Great Famine of 1876–1878

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Great Indian famine of 1876–1878
Map of the British Indian Empire (1885), showing the regions affected by various famines of the 19th century, including the Great Famine of 1876–1878.
CountryBritish India
LocationMadras, Bombay, Mysore, Hyderabad
Total deaths5.6–9.6 million
CausesDrought, El Niño-Southern Oscillation,
TheoryGrain commodification, Cash Crops
Preceded byBihar famine of 1873–1874
Succeeded byIndian famine of 1896–1897

The Great Famine of 1876–1878 was a famine in India under British Crown rule. It began in 1876 after an intense drought resulted in crop failure in the Deccan Plateau.[1] It affected south and Southwestern India—the British-administered presidencies of Madras and Bombay, and the princely states of Mysore and Hyderabad—for a period of two years. In 1877, famine came to affect regions northward, including parts of the Central Provinces and the North-Western Provinces, and a small area in Punjab.[2] The famine ultimately affected an area of 670,000 square kilometres (257,000 sq mi) and caused distress to a population totalling 58,500,000.[2] The excess mortality in the famine has been estimated in a range whose low end is 5.6 million human fatalities, high end 9.6 million fatalities, and a careful modern demographic estimate 8.2 million fatalities.[3][4] The famine is also known as the Southern India famine of 1876–1878 and the Madras famine of 1877.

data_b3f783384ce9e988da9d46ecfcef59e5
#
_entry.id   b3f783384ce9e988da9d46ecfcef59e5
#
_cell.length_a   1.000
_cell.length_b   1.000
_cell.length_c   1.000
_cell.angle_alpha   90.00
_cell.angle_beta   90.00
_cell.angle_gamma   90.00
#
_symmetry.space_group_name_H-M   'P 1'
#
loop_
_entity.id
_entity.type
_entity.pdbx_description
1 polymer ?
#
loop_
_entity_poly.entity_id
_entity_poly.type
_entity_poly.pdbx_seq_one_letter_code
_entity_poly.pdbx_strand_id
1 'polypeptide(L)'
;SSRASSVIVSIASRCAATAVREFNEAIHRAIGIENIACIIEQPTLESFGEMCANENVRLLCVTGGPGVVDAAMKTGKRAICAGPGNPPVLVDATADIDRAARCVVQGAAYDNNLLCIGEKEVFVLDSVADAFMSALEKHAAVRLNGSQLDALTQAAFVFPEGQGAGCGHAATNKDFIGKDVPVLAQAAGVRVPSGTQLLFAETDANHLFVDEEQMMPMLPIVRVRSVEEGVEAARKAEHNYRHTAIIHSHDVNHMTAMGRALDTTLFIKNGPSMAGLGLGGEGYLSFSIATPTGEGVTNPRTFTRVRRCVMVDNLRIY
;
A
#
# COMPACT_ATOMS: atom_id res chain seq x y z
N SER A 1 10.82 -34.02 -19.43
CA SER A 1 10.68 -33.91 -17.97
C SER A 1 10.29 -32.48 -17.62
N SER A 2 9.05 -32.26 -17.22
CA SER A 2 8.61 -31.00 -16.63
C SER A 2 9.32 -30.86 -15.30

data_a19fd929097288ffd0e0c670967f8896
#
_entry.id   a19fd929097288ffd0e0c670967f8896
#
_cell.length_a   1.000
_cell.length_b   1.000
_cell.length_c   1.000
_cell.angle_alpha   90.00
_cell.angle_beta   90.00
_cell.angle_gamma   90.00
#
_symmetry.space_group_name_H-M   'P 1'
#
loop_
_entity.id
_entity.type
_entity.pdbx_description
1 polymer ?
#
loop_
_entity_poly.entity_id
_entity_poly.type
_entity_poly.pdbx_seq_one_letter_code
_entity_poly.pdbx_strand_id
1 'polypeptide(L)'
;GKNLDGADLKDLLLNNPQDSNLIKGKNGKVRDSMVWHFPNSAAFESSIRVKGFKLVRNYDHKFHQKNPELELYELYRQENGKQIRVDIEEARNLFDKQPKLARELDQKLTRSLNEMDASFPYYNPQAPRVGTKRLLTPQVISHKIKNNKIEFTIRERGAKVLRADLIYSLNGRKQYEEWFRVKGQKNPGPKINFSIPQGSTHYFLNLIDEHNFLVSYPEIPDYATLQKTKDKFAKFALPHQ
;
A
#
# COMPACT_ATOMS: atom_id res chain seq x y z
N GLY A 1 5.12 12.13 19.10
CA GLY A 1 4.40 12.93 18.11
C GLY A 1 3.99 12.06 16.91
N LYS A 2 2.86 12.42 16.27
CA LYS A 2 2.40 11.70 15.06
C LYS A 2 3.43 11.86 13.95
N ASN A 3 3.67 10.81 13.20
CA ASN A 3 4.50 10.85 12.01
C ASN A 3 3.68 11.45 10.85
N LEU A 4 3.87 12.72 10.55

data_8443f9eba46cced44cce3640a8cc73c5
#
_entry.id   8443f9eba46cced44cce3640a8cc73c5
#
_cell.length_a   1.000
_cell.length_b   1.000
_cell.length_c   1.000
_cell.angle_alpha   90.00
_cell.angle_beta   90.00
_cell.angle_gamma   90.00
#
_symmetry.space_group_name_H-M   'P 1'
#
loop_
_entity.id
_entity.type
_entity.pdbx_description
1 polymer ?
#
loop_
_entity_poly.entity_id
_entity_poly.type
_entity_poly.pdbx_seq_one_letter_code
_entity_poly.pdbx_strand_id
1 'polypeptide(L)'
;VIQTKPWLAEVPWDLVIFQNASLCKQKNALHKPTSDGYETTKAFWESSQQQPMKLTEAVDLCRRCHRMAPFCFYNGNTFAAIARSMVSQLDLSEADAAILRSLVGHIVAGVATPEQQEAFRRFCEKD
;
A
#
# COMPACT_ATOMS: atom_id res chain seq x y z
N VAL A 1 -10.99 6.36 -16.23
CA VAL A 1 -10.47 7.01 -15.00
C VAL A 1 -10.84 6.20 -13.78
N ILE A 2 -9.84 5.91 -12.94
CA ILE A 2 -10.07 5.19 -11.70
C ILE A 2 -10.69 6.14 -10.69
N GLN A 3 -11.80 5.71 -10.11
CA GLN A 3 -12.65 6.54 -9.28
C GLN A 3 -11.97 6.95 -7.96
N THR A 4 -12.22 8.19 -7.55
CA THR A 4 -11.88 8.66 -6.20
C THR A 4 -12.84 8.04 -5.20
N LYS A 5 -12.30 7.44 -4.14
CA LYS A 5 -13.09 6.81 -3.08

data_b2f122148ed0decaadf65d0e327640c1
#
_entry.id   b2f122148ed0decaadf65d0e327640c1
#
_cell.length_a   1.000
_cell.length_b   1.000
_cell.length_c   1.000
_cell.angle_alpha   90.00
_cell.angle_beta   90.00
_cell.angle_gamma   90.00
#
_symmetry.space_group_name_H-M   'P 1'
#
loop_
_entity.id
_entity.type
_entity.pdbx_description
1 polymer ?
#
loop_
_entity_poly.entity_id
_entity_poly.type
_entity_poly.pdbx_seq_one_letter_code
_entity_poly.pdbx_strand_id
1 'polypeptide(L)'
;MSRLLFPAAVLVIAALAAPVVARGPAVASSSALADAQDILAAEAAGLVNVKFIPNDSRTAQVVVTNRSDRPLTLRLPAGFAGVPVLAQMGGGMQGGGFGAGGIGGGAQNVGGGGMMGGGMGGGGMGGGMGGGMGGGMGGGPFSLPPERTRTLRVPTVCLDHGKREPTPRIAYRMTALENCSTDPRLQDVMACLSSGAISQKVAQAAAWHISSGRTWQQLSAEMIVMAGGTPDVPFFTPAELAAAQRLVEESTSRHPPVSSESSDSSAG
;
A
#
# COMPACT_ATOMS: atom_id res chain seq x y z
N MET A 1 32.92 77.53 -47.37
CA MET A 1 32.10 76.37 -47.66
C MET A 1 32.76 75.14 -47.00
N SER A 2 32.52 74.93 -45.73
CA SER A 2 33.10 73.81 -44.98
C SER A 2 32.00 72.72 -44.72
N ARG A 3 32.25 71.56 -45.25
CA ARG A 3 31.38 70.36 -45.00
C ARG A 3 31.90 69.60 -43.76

Preceding events[edit]

Grain destined for export stacked on Madras beaches (February 1877).

The Great Famine was precipitated by an intense drought resulting in crop failure in the Deccan Plateau.[1] This was part of a larger pattern of drought and crop failure across India, China, South America and parts of Africa caused by an interplay between a strong El Niño and an active Indian Ocean Dipole that led to between 19 and 50 million deaths.[5]